I would later see the photos – Egad, it’s a sea monster after all! Looked like a convoluted football-shaped clump of seaweed floating peacefully in a yellow ocean.
The tumor didn’t appear to be invasive, but he was slightly concerned because the stalk of the broccoli was thicker and rubbery and that was a bit suspicious of a higher-grade neoplasm. He doesn’t sugar coat anything, I really, really like this guy. The tumor was sent to pathology biopsy and we should know by Friday or probably Monday. Dammit, another weekend. This is what Mike told me the doc said while I was in recovery. I was propped up on the sofa trying to find a compromise position with this catheter. I had never been that physically uncomfortable in my life. I was groggy but I stood up and tried to reposition it, but that hurt worse. Wonderdoc told me I could take it out myself by cutting all the tubes as long as my urine was clear for 24 hours. Probably Friday. I didn’t think I would live that long.
I called his office and told them I needed some lidocaine to numb this area and they called it in – Mike rant out to get it and pick Molly up from school. I wiggled around onto my side and fell asleep for an hour, woke up when they came in. Cotton mouth and dopey. Mike brought me the medicine – thank you so much – and I slowly climbed the stairs – hanging onto Mike, the catheter tubing, and the railing. I’m not used to being this off my game, this dependent and helpless.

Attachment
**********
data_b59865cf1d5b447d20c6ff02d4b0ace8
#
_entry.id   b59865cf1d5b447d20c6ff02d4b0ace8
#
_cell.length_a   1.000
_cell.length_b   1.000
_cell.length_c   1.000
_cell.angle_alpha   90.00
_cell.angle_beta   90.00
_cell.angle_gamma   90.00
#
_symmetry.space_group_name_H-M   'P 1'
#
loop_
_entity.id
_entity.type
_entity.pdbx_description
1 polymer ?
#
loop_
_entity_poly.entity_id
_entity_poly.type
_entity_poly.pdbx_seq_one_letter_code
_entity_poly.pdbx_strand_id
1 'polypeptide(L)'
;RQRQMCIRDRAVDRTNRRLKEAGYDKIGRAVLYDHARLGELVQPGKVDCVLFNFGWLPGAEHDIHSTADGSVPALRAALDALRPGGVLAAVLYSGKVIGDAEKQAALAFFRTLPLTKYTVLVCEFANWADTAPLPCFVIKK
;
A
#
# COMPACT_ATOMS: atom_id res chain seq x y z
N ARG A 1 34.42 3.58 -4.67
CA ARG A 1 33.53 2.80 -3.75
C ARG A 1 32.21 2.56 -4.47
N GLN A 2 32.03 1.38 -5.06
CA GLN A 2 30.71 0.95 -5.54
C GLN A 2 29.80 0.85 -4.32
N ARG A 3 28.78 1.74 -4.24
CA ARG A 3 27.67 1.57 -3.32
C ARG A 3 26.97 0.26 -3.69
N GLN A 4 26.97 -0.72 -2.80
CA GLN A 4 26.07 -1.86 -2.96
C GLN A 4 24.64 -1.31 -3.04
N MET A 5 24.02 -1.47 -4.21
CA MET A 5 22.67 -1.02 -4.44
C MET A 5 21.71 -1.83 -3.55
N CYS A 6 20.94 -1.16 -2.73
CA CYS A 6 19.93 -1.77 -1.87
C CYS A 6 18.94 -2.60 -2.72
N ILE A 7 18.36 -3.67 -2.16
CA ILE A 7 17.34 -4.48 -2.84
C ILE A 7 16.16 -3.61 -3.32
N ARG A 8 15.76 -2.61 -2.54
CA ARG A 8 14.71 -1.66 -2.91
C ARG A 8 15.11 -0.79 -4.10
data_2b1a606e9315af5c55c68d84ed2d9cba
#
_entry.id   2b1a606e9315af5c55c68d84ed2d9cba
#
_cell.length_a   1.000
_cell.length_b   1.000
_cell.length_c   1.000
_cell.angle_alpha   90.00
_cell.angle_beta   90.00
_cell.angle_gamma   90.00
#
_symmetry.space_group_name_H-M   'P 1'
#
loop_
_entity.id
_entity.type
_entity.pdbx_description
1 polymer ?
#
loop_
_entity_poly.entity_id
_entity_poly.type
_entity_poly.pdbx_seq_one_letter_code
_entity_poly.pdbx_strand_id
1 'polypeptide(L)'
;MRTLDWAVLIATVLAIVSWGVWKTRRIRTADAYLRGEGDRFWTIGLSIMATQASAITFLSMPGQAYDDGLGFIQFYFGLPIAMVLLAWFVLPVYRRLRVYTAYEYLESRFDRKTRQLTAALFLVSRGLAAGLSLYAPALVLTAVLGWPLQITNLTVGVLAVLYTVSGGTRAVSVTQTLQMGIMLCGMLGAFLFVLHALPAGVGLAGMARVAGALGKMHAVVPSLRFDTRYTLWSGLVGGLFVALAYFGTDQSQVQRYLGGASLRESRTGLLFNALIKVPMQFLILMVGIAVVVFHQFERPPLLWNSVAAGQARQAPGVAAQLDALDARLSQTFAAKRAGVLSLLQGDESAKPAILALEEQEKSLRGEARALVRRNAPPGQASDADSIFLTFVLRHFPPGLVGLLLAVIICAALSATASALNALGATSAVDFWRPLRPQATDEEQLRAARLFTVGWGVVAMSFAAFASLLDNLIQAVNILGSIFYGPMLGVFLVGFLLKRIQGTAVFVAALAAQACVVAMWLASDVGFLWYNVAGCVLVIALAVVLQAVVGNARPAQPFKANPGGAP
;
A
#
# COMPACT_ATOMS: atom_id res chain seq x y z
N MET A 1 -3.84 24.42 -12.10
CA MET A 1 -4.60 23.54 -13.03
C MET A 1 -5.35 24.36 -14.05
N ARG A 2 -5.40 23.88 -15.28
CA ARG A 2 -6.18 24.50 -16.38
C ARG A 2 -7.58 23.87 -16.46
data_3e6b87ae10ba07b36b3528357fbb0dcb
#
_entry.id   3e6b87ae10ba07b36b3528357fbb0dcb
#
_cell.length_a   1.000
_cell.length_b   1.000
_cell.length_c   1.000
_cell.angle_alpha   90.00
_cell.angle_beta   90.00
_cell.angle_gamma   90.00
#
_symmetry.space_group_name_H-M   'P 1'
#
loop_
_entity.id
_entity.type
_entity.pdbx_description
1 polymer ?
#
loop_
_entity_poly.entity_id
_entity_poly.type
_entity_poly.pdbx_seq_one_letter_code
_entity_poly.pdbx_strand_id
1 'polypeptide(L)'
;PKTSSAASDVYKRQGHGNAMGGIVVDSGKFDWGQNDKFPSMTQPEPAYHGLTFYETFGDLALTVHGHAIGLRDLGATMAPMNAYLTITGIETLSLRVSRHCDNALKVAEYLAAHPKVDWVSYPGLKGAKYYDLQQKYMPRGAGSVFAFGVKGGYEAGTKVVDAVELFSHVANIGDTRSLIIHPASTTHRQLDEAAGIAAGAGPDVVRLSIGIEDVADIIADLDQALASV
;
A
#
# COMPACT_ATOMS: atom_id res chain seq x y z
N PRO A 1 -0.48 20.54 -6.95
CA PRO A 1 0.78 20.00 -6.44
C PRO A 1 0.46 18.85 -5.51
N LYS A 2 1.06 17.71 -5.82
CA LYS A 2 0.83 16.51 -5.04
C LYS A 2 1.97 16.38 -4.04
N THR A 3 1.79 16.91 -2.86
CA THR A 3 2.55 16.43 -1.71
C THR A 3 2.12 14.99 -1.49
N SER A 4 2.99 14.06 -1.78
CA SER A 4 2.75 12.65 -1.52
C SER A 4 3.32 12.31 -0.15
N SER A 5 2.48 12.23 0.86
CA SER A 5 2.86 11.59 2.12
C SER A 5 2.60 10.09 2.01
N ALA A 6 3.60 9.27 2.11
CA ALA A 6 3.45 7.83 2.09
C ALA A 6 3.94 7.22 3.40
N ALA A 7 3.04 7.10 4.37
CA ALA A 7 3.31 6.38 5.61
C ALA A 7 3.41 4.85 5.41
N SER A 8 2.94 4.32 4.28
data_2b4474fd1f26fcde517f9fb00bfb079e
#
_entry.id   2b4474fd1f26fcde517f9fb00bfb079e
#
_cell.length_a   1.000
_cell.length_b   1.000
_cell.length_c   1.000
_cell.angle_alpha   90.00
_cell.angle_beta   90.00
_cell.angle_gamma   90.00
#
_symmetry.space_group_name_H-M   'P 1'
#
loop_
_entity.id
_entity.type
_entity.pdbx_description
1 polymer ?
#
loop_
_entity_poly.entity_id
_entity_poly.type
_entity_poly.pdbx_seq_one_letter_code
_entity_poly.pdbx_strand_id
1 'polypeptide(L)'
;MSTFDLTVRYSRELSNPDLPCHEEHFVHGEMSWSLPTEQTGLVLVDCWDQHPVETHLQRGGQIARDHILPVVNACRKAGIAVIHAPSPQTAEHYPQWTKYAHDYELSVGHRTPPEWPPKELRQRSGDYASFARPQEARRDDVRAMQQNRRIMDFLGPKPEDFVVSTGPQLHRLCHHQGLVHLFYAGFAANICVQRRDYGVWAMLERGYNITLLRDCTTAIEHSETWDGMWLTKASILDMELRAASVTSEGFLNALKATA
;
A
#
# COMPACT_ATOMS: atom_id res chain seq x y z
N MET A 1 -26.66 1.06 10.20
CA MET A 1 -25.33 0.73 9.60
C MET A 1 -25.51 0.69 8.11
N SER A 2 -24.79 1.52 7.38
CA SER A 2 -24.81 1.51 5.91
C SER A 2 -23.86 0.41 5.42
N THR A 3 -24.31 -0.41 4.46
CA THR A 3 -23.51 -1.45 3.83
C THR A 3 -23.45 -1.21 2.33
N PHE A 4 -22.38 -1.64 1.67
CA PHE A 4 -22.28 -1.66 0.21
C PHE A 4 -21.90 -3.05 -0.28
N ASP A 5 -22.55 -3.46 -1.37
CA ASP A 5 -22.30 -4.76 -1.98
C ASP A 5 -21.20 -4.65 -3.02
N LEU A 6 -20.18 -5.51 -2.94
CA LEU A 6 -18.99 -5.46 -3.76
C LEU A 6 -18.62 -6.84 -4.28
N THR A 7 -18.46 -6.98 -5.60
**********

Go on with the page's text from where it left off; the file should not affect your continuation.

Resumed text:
Upstairs I use the lidocaine and feel better. I drink some water and soon my head is clearing, and I start to tackle this catheter problem. I untape it from the two places on my calf and thigh and realize that the tubing is so long its pushing too far inside my bladder. Great. How to fix this? I call my friend the nurse. I quickly catch her up to speed and explain my predicament.
“Jesus, you have cancer?” “Jesus.”
Okay yes, and I know and I was going to tell everyone once I had a firm diagnosis after the biopsy. Sorry BFF. Now will you please tell me how to fix this catheter so I don’t yank it out myself?
She asked me to describe it, then asked if I had any kind of similar tubing. Now, what kind of freak has clear plastic tubing in the house? Not like having life-size posable zombies in your attic is weird or anything. Come to think of it, I do have clear plastic tubing!
Aquarium tubing. Thank you Girl Scouts, I have survival skills. I grab Molly’s aquarium tubing (new/clean) and follow Tina’s phone instructions. Soon my catheter is in the right position, taped neatly with coban, and about 6 inches shorter. Mission accomplished, I sleep for the next 10 hours. How delightful not to have to get up to pee, not even once.
I wake up Wednesday with a headache and what feels like gas pains everywhere. I notice I have an extremely full bag and it is the oddest feeling dragging a five-pound bag of warm urine across your bedroom floor. May you never experience it. We have beige carpet and this toxic solution was bright orange and looked radioactive, I guess it was the killer dye. I imagined it was the stuff they dropped on Vietnam.